Analytics Software

Tibco's Gentile takes hard-won lessons for new analytics era

As the former CEO and chairman of Jaspersoft, a high-flying analytics company that was sold a year ago to Tibco, you might expect Brian Gentile to be bullish about the boom in mining data for strategy-enriching ore. But when I question the rate of progress in what organisations have managed to glean from their information stores over the last quarter-century, he delivers a surprising mea culpa.

“It has always remained a top category for spending and has been on the top five list of things CIOs want to achieve every year since 1990,” says Gentile, who has also held roles at other firms in this broad space including Brio and Informatica. “I feel partially responsible and can’t help but feel circumspect about it, and I have dedicated the modern part of my career to fixing it.”

That’s maybe too much self-flagellation but it’s certainly true that disappointment, frustration and lots of investment have been salted in with the benefits of data analysis over the years. As far back as the 1980s, C-suite executives have been promised everything from executive information systems that will give them a dashboard on real-time operations and a periscope and chart for murkier waters further out. The frequent turnover of suppliers, extensive shelfware and many tales from CIOs suggest that buyers haven’t always had a satisfying outcome.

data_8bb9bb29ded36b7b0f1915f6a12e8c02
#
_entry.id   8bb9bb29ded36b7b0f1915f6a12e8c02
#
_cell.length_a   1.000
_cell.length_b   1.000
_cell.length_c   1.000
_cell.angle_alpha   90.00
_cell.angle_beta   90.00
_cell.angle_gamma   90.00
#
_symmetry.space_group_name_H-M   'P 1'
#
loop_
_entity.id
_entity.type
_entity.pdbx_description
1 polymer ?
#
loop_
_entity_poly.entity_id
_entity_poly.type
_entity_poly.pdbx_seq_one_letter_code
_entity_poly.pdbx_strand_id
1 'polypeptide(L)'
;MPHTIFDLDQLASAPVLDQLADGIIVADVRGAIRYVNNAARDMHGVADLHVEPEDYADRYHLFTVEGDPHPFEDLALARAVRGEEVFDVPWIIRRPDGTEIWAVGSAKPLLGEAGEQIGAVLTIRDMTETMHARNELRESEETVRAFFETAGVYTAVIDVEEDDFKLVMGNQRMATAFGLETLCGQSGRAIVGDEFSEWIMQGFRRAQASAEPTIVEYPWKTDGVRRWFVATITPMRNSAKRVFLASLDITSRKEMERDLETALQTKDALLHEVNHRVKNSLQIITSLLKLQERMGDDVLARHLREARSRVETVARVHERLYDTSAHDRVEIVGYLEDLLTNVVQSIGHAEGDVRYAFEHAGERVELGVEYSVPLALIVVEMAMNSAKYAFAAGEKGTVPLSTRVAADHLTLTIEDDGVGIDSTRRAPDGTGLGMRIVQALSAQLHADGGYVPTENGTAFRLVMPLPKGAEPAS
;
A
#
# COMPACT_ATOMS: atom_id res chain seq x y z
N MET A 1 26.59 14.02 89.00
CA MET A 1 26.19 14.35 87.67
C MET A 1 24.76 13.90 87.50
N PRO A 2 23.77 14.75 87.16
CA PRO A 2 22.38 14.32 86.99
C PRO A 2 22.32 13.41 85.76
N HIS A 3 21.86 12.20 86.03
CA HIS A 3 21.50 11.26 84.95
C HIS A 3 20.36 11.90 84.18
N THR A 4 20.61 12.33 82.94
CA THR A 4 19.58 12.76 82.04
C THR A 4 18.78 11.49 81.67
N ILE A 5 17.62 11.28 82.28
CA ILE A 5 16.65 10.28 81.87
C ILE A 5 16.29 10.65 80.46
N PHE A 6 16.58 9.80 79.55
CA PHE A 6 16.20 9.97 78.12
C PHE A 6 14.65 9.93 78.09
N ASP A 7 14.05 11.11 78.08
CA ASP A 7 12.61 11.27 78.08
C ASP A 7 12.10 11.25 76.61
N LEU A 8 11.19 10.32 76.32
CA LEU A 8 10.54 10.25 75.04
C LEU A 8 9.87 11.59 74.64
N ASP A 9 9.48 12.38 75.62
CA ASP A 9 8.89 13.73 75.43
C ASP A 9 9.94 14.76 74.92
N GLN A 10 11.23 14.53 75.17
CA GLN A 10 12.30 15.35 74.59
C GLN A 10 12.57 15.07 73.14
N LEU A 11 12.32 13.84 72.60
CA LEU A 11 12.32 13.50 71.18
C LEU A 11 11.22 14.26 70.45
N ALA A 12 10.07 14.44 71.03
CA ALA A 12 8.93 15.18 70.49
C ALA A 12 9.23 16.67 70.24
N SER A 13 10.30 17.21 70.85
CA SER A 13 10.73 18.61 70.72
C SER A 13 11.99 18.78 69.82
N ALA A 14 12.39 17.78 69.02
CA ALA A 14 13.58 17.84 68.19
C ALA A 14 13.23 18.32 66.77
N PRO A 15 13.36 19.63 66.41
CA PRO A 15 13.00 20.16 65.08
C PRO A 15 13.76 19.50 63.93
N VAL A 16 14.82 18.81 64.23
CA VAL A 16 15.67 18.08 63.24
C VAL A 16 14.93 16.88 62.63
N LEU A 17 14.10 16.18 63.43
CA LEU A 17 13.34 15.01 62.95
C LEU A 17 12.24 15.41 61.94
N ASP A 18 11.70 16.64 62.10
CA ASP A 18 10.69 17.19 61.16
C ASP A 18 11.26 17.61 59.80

Many blame the complex, big-ticket tools and vendor hard selling. Others suggest that a lack of definition and promises of silver bullets and jam today, gravy tomorrow haven’t helped. Is the current mania for ‘analytics’ just another marketing phase?

“The term ‘analytics’ has become quite popular hasn’t it, and I think it’s reasonable because it creates this image of applied business intelligence for some specific purpose,” Gentile says. “When it’s applied to CRM analytics or supply-chain analytics or e-commerce analytics I think it makes more sense.”

The SVP of Tibco’s analytics business agrees, however, that in the rush to get a coating of pixie dust from the latest hit concept, too many waifs and strays are calling themselves analytics firms. These extend from those who do the basic lifting and shifting of data to those who make pretty pictures from numbers.